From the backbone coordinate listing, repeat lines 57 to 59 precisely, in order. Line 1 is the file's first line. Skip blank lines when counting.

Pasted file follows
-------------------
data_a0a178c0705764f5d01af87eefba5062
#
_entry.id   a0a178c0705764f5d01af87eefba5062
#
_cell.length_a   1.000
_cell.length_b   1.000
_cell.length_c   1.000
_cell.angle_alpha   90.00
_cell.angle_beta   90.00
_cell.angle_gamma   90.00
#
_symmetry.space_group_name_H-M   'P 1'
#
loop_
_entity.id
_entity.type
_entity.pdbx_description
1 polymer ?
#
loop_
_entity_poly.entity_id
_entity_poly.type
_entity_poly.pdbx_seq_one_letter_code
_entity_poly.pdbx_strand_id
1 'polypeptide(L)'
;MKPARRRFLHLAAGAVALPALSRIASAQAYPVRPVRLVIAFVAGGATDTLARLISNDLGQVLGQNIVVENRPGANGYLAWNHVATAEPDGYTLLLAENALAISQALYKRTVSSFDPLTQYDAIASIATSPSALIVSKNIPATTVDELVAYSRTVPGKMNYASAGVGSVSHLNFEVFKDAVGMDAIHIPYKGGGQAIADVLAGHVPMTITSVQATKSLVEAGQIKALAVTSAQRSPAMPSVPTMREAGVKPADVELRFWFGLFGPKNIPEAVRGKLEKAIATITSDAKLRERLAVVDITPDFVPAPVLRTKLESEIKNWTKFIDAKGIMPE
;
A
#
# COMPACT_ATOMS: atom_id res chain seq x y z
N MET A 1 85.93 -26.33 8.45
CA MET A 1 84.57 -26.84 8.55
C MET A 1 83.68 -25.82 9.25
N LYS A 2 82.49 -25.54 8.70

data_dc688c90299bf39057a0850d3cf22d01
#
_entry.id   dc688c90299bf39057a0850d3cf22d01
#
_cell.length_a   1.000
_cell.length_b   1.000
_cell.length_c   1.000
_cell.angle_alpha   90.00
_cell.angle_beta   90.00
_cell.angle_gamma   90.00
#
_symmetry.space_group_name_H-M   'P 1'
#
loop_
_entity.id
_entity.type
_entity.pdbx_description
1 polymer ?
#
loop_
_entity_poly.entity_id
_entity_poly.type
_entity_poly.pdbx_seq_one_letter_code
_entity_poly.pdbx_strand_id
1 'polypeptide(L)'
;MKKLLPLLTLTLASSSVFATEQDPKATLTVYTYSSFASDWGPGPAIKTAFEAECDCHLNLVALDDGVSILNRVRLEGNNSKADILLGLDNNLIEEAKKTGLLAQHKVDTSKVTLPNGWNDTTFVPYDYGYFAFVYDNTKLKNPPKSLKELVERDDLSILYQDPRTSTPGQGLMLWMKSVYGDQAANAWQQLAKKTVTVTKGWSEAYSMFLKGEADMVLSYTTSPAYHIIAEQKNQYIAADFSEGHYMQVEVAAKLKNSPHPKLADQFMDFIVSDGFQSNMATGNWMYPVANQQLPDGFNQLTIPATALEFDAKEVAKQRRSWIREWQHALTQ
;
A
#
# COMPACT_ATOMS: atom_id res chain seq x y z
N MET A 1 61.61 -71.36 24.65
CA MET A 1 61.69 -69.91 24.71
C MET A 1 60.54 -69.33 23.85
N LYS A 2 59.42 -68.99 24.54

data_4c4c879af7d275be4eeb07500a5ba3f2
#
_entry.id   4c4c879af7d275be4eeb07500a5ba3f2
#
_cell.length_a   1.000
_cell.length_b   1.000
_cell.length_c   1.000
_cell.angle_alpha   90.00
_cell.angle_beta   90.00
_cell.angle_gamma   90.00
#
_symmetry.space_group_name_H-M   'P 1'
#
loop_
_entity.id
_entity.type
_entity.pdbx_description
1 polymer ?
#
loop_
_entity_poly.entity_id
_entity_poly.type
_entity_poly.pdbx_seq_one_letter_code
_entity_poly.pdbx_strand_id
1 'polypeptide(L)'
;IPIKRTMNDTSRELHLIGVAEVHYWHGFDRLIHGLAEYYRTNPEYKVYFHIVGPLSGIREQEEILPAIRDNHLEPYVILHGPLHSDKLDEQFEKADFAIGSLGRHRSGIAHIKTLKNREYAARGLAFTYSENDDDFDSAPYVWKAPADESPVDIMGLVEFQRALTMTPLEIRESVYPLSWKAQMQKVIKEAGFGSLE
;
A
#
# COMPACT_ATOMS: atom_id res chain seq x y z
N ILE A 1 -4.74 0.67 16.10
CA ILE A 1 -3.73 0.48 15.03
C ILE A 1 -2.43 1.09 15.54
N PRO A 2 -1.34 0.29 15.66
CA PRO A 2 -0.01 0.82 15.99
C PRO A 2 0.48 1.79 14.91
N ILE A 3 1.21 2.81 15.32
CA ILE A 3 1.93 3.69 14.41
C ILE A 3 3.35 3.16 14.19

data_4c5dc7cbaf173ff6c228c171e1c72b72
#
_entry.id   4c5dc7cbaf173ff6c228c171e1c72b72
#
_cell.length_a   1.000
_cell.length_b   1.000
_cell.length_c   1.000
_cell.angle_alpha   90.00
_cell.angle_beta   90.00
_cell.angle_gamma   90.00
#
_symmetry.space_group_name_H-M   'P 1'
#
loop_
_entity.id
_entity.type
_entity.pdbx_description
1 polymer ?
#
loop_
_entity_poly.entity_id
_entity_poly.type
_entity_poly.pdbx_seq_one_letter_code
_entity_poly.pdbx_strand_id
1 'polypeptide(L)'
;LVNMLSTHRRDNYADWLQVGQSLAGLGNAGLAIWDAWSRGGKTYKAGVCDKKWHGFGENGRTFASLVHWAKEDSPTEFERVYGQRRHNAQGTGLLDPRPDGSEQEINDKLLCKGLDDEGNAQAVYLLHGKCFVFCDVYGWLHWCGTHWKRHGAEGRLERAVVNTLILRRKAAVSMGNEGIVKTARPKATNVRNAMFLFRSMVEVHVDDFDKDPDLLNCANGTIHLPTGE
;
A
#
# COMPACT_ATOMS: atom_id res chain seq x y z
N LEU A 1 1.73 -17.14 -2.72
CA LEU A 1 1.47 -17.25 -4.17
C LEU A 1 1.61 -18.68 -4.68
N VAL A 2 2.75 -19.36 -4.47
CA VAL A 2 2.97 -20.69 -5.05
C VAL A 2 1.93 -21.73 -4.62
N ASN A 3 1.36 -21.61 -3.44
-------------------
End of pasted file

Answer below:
_entity_poly.pdbx_seq_one_letter_code
_entity_poly.pdbx_strand_id
1 'polypeptide(L)'